Controlling access has become the new term for locking a door. This is because there are many different methods for controlling who is authorized to gain entry. There are the mechanical locks operated by keys, mechanical push button locks, electronic push button locks and the array of options and configurations for electromechanically securing a door.
Not any one lock mechanism will satisfy every application. The differences include the configuration of the opening, the location, the number of users that will need a method of access and the method of controlling access.
One method of controlling access that does not require a key, card, fob, computer, software or batteries is the mechanical push button lock. This lock does not have a keyway that can be “gunked” up with debris. The mechanical push button mechanism will operate in the more extreme temperatures. And only one P.I.N. code needs to be memorized.
The Lockey 2835 is a medium duty, standalone mechanical lock equipped with lever handles. Lever handles are non-handed and can be installed to accommodate any door swing. According to Lockey, the levers meet Americans With Disabilities Act (ADA) requirements. The 2835 lock housings and lever handles are manufactured of zinc alloy; the push buttons and tumblers are manufactured of stainless steel. The internal body components of all Lockey push button locks are Teflon coated for added protection and longevity, eliminating the need for additional lubrication.
Model 2835 has 14 spring loaded push buttons, numbers 1-0 and letters X, Y, Z and C. The letter “C” is used to clear any previous buttons being pressed.
For this article, we will be discussing the Lockey 2835DC double combination version of this push button lock. The double combination (DC) lock has a keypad on the exterior and the interior sides of the door. Each lock assembly can be set to different codes for gaining access and egress.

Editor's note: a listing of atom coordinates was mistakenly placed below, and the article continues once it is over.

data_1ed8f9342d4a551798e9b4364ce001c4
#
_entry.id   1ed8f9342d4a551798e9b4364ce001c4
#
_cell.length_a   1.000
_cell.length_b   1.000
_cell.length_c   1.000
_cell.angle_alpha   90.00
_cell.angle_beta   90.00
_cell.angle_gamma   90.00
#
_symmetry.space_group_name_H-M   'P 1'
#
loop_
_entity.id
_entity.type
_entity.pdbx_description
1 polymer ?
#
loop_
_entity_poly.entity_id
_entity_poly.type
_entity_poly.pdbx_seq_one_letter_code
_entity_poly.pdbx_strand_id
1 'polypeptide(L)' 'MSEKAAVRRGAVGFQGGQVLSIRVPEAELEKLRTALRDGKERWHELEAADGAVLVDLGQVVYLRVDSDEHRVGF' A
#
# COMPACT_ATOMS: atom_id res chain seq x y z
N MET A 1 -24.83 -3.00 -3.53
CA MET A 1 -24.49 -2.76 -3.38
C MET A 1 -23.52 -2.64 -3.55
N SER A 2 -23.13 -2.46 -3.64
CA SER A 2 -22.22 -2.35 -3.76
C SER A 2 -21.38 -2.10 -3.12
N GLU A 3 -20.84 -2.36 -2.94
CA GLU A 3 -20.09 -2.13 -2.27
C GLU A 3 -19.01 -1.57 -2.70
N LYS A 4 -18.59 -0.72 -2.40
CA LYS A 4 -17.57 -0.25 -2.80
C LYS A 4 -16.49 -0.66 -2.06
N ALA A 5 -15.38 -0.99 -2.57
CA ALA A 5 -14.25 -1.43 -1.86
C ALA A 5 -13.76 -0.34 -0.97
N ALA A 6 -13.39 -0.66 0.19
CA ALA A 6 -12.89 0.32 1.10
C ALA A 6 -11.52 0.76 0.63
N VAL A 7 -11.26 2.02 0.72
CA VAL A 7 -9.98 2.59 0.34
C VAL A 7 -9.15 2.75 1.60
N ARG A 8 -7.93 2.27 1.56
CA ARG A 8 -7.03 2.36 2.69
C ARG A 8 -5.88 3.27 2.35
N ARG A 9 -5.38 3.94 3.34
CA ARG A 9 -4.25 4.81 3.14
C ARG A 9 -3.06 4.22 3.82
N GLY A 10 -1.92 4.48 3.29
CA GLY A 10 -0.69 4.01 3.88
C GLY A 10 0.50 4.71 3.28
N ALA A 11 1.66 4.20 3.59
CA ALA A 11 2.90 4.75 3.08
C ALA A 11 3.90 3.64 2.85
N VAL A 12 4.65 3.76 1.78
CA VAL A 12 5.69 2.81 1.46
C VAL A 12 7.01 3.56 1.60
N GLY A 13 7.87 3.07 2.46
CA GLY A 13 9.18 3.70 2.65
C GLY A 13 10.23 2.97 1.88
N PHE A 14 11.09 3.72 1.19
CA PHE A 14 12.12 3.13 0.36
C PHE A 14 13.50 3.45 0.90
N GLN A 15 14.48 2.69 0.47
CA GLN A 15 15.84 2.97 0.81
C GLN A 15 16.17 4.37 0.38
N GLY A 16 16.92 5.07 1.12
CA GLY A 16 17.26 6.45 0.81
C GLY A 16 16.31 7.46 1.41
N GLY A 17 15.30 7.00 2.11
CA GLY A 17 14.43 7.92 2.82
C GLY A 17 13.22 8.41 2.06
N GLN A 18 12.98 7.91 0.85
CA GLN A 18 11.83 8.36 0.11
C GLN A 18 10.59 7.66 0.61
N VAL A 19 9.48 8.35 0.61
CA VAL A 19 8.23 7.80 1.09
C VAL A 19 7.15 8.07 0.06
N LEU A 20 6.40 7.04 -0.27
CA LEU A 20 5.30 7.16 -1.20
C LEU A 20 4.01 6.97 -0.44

Each keypad can be coded with the suggested three to six characters using the numbers 1-10 and the letters “X” and “Z”. For example, one of the provided lock assemblies’ codes is C1560. Remember: Always press the “C” button before entering a code to clear the chamber. This four-digit code can be entered in any order (for example, 1560, 5106 or 0165). However, a number or letter cannot be used more than once in a code.
When any code or no-code button is pressed, you will feel resistance part way. Once the button has been pressed, no resistance will be felt if the button is pressed again. The number is already seated into the code chamber and is not affected by being pressed again.
If an incorrect code is entered, the lever cannot be rotated. Press “C” to clear the chamber and start again. When the correct code has been entered, the lever can be rotated only once in either direction to retract the latch bolt.
The Lockey 2835DC has the passage function as a standard feature. Pressing the “Y” button after the operating code has been entered will place this lock assembly in passage mode. For this double combination lock, each keypad must be placed into passage mode for the lock to operate in passage mode. To reset the lock back to normal operation, press the letters “Y” and “C” on both lock assemblies.
When installed with the rubber escutcheon, the lock is 6-1/2” tall by 2-9/16” wide. Door prep requires two cross bore openings. The upper opening is 5/16” diameter for the upper mounting screw. The lower opening is a 1-7/16” diameter or for retrofit, the 2835DC can be installed into a 2-1/8” cross bore door prep. The lower opening is for the spindle, the latch bolt support pin and the lower mounting screw. The latch bolt requires a 7/8” diameter edge bore opening. The default backset for the 2835DC push button door lock is 2-3/8” backset. The backset required for the gate boxes available from Lockey is 2-3/8”. For commercial applications, the 2835DC lock can be ordered with an optional 2-3/4” backset latch bolt.